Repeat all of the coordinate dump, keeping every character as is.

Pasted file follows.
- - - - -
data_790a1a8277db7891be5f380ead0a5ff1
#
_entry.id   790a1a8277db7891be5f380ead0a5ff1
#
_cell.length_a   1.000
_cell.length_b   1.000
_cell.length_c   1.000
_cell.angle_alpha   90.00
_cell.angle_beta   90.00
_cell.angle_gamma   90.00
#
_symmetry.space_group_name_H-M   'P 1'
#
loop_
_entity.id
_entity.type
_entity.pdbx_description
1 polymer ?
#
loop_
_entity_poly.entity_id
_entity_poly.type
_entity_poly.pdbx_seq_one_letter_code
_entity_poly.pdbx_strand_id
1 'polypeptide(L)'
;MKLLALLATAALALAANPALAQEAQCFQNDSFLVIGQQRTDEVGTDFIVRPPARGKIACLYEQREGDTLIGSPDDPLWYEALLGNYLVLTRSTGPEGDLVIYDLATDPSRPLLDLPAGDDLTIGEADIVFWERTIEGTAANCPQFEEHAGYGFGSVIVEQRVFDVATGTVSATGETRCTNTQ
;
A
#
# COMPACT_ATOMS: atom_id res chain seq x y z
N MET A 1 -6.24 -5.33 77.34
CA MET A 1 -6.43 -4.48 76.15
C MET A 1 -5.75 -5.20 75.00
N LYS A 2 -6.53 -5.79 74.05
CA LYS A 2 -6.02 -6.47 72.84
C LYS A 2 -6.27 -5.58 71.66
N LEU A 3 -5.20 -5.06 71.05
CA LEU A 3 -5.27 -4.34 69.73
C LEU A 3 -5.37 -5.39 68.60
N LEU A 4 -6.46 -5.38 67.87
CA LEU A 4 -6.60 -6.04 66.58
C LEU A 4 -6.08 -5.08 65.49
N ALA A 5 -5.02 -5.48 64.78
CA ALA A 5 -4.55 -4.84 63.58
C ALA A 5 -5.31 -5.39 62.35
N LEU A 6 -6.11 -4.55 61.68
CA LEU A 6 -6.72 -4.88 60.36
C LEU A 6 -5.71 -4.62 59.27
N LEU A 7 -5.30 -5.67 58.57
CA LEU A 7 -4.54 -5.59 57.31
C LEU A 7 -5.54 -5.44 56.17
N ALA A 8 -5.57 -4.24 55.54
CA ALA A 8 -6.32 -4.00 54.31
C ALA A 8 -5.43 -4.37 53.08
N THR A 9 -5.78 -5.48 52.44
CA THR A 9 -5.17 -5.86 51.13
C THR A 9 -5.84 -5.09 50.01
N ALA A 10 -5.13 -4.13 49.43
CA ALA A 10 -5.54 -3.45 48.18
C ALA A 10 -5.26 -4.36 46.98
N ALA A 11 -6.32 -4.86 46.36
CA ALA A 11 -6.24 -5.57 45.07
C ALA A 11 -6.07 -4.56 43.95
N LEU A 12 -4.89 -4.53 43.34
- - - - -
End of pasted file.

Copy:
data_790a1a8277db7891be5f380ead0a5ff1
#
_entry.id   790a1a8277db7891be5f380ead0a5ff1
#
_cell.length_a   1.000
_cell.length_b   1.000
_cell.length_c   1.000
_cell.angle_alpha   90.00
_cell.angle_beta   90.00
_cell.angle_gamma   90.00
#
_symmetry.space_group_name_H-M   'P 1'
#
loop_
_entity.id
_entity.type
_entity.pdbx_description
1 polymer ?
#
loop_
_entity_poly.entity_id
_entity_poly.type
_entity_poly.pdbx_seq_one_letter_code
_entity_poly.pdbx_strand_id
1 'polypeptide(L)'
;MKLLALLATAALALAANPALAQEAQCFQNDSFLVIGQQRTDEVGTDFIVRPPARGKIACLYEQREGDTLIGSPDDPLWYEALLGNYLVLTRSTGPEGDLVIYDLATDPSRPLLDLPAGDDLTIGEADIVFWERTIEGTAANCPQFEEHAGYGFGSVIVEQRVFDVATGTVSATGETRCTNTQ
;
A
#
# COMPACT_ATOMS: atom_id res chain seq x y z
N MET A 1 -6.24 -5.33 77.34
CA MET A 1 -6.43 -4.48 76.15
C MET A 1 -5.75 -5.20 75.00
N LYS A 2 -6.53 -5.79 74.05
CA LYS A 2 -6.02 -6.47 72.84
C LYS A 2 -6.27 -5.58 71.66
N LEU A 3 -5.20 -5.06 71.05
CA LEU A 3 -5.27 -4.34 69.73
C LEU A 3 -5.37 -5.39 68.60
N LEU A 4 -6.46 -5.38 67.87
CA LEU A 4 -6.60 -6.04 66.58
C LEU A 4 -6.08 -5.08 65.49
N ALA A 5 -5.02 -5.48 64.78
CA ALA A 5 -4.55 -4.84 63.58
C ALA A 5 -5.31 -5.39 62.35
N LEU A 6 -6.11 -4.55 61.68
CA LEU A 6 -6.72 -4.88 60.36
C LEU A 6 -5.71 -4.62 59.27
N LEU A 7 -5.30 -5.67 58.57
CA LEU A 7 -4.54 -5.59 57.31
C LEU A 7 -5.54 -5.44 56.17
N ALA A 8 -5.57 -4.24 55.54
CA ALA A 8 -6.32 -4.00 54.31
C ALA A 8 -5.43 -4.37 53.08
N THR A 9 -5.78 -5.48 52.44
CA THR A 9 -5.17 -5.86 51.13
C THR A 9 -5.84 -5.09 50.01
N ALA A 10 -5.13 -4.13 49.43
CA ALA A 10 -5.54 -3.45 48.18
C ALA A 10 -5.26 -4.36 46.98
N ALA A 11 -6.32 -4.86 46.36
CA ALA A 11 -6.24 -5.57 45.07
C ALA A 11 -6.07 -4.56 43.95
N LEU A 12 -4.89 -4.53 43.34